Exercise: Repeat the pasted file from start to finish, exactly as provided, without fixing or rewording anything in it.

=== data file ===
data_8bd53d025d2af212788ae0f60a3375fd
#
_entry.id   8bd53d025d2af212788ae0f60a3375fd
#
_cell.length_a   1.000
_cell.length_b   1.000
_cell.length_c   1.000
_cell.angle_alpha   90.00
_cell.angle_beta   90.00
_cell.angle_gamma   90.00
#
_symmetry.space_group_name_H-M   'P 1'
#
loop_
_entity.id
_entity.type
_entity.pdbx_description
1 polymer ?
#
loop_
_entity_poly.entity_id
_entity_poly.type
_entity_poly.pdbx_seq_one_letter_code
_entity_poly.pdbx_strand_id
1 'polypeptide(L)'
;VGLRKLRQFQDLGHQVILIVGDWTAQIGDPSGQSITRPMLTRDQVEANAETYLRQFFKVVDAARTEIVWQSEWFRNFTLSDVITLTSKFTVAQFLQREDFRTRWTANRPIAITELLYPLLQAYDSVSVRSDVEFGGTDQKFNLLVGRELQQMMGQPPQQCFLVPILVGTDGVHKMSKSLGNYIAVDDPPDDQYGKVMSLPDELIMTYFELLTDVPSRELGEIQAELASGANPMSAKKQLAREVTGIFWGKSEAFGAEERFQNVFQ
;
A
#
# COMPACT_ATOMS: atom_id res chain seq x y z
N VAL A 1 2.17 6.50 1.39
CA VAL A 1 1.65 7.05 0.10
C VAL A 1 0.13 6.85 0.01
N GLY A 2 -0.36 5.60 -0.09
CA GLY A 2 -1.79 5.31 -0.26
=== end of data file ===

data_8bd53d025d2af212788ae0f60a3375fd
#
_entry.id   8bd53d025d2af212788ae0f60a3375fd
#
_cell.length_a   1.000
_cell.length_b   1.000
_cell.length_c   1.000
_cell.angle_alpha   90.00
_cell.angle_beta   90.00
_cell.angle_gamma   90.00
#
_symmetry.space_group_name_H-M   'P 1'
#
loop_
_entity.id
_entity.type
_entity.pdbx_description
1 polymer ?
#
loop_
_entity_poly.entity_id
_entity_poly.type
_entity_poly.pdbx_seq_one_letter_code
_entity_poly.pdbx_strand_id
1 'polypeptide(L)'
;VGLRKLRQFQDLGHQVILIVGDWTAQIGDPSGQSITRPMLTRDQVEANAETYLRQFFKVVDAARTEIVWQSEWFRNFTLSDVITLTSKFTVAQFLQREDFRTRWTANRPIAITELLYPLLQAYDSVSVRSDVEFGGTDQKFNLLVGRELQQMMGQPPQQCFLVPILVGTDGVHKMSKSLGNYIAVDDPPDDQYGKVMSLPDELIMTYFELLTDVPSRELGEIQAELASGANPMSAKKQLAREVTGIFWGKSEAFGAEERFQNVFQ
;
A
#
# COMPACT_ATOMS: atom_id res chain seq x y z
N VAL A 1 2.17 6.50 1.39
CA VAL A 1 1.65 7.05 0.10
C VAL A 1 0.13 6.85 0.01
N GLY A 2 -0.36 5.60 -0.09
CA GLY A 2 -1.79 5.31 -0.26